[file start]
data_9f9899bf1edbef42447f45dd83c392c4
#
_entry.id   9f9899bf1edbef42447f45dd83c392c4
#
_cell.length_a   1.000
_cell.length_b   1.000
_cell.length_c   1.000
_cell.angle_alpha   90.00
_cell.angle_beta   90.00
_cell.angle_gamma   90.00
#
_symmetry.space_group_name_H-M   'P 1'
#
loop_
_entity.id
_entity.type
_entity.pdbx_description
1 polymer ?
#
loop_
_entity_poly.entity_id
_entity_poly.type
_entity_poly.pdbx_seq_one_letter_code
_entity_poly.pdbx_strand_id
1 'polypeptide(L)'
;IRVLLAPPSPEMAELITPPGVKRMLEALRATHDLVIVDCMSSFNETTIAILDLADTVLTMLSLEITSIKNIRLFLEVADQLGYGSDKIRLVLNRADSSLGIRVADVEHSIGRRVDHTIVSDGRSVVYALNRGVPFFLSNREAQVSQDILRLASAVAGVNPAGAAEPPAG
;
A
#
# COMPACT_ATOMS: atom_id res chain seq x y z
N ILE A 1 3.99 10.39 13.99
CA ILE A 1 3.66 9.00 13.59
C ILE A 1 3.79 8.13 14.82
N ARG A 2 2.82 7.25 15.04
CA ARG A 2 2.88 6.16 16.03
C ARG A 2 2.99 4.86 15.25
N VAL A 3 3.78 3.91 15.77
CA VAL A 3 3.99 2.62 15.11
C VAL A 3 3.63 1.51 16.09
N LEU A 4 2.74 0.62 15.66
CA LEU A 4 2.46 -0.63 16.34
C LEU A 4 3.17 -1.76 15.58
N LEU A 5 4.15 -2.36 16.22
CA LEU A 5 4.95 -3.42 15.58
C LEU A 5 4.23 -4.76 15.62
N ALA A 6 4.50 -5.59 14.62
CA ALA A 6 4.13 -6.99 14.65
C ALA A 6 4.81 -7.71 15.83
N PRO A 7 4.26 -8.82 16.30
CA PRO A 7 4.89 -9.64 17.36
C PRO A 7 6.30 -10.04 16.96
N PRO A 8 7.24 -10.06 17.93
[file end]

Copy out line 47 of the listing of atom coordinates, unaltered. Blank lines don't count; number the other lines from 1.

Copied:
CA ALA A 6 4.13 -6.99 14.65